Following last week’s revelation that Boris Yashmilye’s second novel, The Musala Affair, went through forty-one different working titles, I have received much correspondence (well, two postcards), querying the availability of his discarded names and pondering whether his other novels (he has written five) went through similarly torturous titling trauma.
In response to the first of these wonderings, I can only say that I find it highly unlikely that Yashmilye has any sort of copyright over the forty-one unused names. Which is to say, should you wish to pen a novel yourself and give it the title The Snow in Summer Falls with Grace or, alternatively, A Tale of Toupees – you are most welcome. Raid the writer’s scrapbook, why not? (I might add that this is mere conjecture. In reality, copyright and I get on like Buddhist and a French chef, and any advice I give regarding its operations should be taken lightly, very lightly indeed).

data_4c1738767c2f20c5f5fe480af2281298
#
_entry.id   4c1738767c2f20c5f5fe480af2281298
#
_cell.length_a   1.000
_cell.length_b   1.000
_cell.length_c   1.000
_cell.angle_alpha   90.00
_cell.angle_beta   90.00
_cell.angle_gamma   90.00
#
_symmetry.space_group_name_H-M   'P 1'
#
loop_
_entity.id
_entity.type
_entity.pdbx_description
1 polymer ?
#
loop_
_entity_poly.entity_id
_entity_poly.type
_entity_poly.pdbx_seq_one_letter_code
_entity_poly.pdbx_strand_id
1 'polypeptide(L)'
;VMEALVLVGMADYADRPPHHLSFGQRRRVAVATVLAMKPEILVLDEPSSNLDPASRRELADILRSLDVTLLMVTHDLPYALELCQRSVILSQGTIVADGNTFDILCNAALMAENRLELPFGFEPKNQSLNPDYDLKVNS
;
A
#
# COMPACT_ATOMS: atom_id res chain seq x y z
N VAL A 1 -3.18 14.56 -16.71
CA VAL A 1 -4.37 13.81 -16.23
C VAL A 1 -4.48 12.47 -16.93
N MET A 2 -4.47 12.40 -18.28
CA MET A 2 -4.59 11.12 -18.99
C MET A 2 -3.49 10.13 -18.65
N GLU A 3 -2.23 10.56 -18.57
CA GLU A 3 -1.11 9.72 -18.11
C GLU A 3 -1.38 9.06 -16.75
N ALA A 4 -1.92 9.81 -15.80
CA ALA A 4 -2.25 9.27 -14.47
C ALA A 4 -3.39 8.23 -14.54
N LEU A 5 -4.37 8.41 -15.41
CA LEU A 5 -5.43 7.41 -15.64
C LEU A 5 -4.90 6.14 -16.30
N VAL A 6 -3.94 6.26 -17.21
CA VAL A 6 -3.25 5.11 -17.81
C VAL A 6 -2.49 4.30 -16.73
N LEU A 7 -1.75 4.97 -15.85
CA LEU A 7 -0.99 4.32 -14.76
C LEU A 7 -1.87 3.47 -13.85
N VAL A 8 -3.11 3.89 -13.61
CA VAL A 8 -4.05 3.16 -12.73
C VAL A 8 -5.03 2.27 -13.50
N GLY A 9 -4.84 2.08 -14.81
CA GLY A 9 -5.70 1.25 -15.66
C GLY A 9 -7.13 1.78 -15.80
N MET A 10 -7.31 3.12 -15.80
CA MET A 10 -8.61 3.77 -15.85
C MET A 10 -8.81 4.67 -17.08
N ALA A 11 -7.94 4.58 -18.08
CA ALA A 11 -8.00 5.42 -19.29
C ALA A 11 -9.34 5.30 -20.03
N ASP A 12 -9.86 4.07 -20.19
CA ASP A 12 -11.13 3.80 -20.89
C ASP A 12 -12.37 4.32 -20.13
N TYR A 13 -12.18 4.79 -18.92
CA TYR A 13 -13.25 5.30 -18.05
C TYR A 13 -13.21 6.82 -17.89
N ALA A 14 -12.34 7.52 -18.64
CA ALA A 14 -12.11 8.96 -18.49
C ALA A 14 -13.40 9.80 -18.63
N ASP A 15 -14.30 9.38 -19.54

As for the second issue, I have made some calls and come up with the following information. Yashmilye’s first novel, Flashes at Midnight had the same name from beginning to end. The same applies to his most recent offering, The Bastard. Interestingly, however, both titles have suffered greatly from translation. Flashes at Midnight, as I have long argued, ought to have been called Flashers at Midnight, whilst The Bastard would have made more sense had it been called The Mongrel.
Meanwhile, his third novel Nuts, Nuts, Nuts underwent just the single change. Right up until publication it was known as The Posthumous Experiments of Professor Neils Bohr, but – under publishing house pressure – it suffered a last minute change. Yashmilye claimed, later, that this was a deliberate move; fearing they’d never accept Nuts, Nuts, Nuts, he attempted to soften the effect by comparison. If this was the game he was playing, it worked. One suspects, however, that it was not.
Which leaves us with his fourth work, Out, Damned…
(more on this later)